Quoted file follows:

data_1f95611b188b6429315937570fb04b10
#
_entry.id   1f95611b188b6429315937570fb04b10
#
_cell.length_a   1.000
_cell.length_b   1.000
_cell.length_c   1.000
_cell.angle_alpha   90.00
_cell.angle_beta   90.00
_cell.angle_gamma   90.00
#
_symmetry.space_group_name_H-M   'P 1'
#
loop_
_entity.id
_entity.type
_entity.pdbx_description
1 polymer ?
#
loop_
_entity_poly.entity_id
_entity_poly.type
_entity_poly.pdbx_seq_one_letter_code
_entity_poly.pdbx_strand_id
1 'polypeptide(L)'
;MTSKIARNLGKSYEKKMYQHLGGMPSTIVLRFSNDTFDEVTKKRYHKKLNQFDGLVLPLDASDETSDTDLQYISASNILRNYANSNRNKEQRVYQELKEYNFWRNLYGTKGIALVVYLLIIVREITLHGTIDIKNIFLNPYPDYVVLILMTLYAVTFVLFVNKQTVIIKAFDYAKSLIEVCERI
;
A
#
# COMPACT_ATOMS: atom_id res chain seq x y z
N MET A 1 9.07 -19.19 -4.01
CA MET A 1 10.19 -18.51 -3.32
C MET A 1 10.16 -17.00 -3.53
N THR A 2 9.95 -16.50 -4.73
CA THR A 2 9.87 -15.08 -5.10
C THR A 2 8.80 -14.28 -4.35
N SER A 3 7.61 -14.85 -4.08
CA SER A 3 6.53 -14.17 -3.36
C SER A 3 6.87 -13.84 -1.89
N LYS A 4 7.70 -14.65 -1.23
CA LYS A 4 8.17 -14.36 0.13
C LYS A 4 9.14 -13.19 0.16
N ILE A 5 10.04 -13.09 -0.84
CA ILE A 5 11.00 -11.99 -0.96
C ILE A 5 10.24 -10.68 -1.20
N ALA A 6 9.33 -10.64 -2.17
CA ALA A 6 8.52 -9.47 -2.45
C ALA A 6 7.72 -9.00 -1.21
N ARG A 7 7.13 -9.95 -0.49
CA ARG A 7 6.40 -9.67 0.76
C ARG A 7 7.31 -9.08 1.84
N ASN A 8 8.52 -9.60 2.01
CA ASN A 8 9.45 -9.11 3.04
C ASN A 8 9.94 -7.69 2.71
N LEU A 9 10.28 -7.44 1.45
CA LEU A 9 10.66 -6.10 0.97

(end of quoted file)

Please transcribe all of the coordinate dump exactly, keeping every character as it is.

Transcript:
data_1f95611b188b6429315937570fb04b10
#
_entry.id   1f95611b188b6429315937570fb04b10
#
_cell.length_a   1.000
_cell.length_b   1.000
_cell.length_c   1.000
_cell.angle_alpha   90.00
_cell.angle_beta   90.00
_cell.angle_gamma   90.00
#
_symmetry.space_group_name_H-M   'P 1'
#
loop_
_entity.id
_entity.type
_entity.pdbx_description
1 polymer ?
#
loop_
_entity_poly.entity_id
_entity_poly.type
_entity_poly.pdbx_seq_one_letter_code
_entity_poly.pdbx_strand_id
1 'polypeptide(L)'
;MTSKIARNLGKSYEKKMYQHLGGMPSTIVLRFSNDTFDEVTKKRYHKKLNQFDGLVLPLDASDETSDTDLQYISASNILRNYANSNRNKEQRVYQELKEYNFWRNLYGTKGIALVVYLLIIVREITLHGTIDIKNIFLNPYPDYVVLILMTLYAVTFVLFVNKQTVIIKAFDYAKSLIEVCERI
;
A
#
# COMPACT_ATOMS: atom_id res chain seq x y z
N MET A 1 9.07 -19.19 -4.01
CA MET A 1 10.19 -18.51 -3.32
C MET A 1 10.16 -17.00 -3.53
N THR A 2 9.95 -16.50 -4.73
CA THR A 2 9.87 -15.08 -5.10
C THR A 2 8.80 -14.28 -4.35
N SER A 3 7.61 -14.85 -4.08
CA SER A 3 6.53 -14.17 -3.36
C SER A 3 6.87 -13.84 -1.89
N LYS A 4 7.70 -14.65 -1.23
CA LYS A 4 8.17 -14.36 0.13
C LYS A 4 9.14 -13.19 0.16
N ILE A 5 10.04 -13.09 -0.84
CA ILE A 5 11.00 -11.99 -0.96
C ILE A 5 10.24 -10.68 -1.20
N ALA A 6 9.33 -10.64 -2.17
CA ALA A 6 8.52 -9.47 -2.45
C ALA A 6 7.72 -9.00 -1.21
N ARG A 7 7.13 -9.95 -0.49
CA ARG A 7 6.40 -9.67 0.76
C ARG A 7 7.31 -9.08 1.84
N ASN A 8 8.52 -9.60 2.01
CA ASN A 8 9.45 -9.11 3.04
C ASN A 8 9.94 -7.69 2.71
N LEU A 9 10.28 -7.44 1.45
CA LEU A 9 10.66 -6.10 0.97